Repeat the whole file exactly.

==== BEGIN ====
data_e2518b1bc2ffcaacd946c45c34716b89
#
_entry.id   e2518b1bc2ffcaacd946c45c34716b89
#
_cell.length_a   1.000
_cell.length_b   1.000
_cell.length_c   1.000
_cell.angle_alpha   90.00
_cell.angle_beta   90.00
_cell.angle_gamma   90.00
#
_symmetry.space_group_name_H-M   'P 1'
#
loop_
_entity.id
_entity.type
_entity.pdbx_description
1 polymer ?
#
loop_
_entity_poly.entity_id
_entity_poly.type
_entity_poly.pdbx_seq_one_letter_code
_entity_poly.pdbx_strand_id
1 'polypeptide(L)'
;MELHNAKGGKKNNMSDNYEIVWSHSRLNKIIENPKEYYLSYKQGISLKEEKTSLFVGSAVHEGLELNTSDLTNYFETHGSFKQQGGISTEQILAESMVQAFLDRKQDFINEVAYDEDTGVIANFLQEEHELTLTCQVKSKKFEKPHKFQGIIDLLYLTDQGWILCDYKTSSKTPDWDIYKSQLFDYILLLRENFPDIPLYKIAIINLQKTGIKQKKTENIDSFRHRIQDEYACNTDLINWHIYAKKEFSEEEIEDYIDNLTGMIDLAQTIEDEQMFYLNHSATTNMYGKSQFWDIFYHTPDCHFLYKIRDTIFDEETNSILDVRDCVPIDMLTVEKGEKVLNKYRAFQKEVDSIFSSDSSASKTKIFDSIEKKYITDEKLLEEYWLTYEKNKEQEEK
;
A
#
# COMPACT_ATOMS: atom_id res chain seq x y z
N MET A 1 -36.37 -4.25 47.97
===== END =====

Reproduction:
data_e2518b1bc2ffcaacd946c45c34716b89
#
_entry.id   e2518b1bc2ffcaacd946c45c34716b89
#
_cell.length_a   1.000
_cell.length_b   1.000
_cell.length_c   1.000
_cell.angle_alpha   90.00
_cell.angle_beta   90.00
_cell.angle_gamma   90.00
#
_symmetry.space_group_name_H-M   'P 1'
#
loop_
_entity.id
_entity.type
_entity.pdbx_description
1 polymer ?
#
loop_
_entity_poly.entity_id
_entity_poly.type
_entity_poly.pdbx_seq_one_letter_code
_entity_poly.pdbx_strand_id
1 'polypeptide(L)'
;MELHNAKGGKKNNMSDNYEIVWSHSRLNKIIENPKEYYLSYKQGISLKEEKTSLFVGSAVHEGLELNTSDLTNYFETHGSFKQQGGISTEQILAESMVQAFLDRKQDFINEVAYDEDTGVIANFLQEEHELTLTCQVKSKKFEKPHKFQGIIDLLYLTDQGWILCDYKTSSKTPDWDIYKSQLFDYILLLRENFPDIPLYKIAIINLQKTGIKQKKTENIDSFRHRIQDEYACNTDLINWHIYAKKEFSEEEIEDYIDNLTGMIDLAQTIEDEQMFYLNHSATTNMYGKSQFWDIFYHTPDCHFLYKIRDTIFDEETNSILDVRDCVPIDMLTVEKGEKVLNKYRAFQKEVDSIFSSDSSASKTKIFDSIEKKYITDEKLLEEYWLTYEKNKEQEEK
;
A
#
# COMPACT_ATOMS: atom_id res chain seq x y z
N MET A 1 -36.37 -4.25 47.97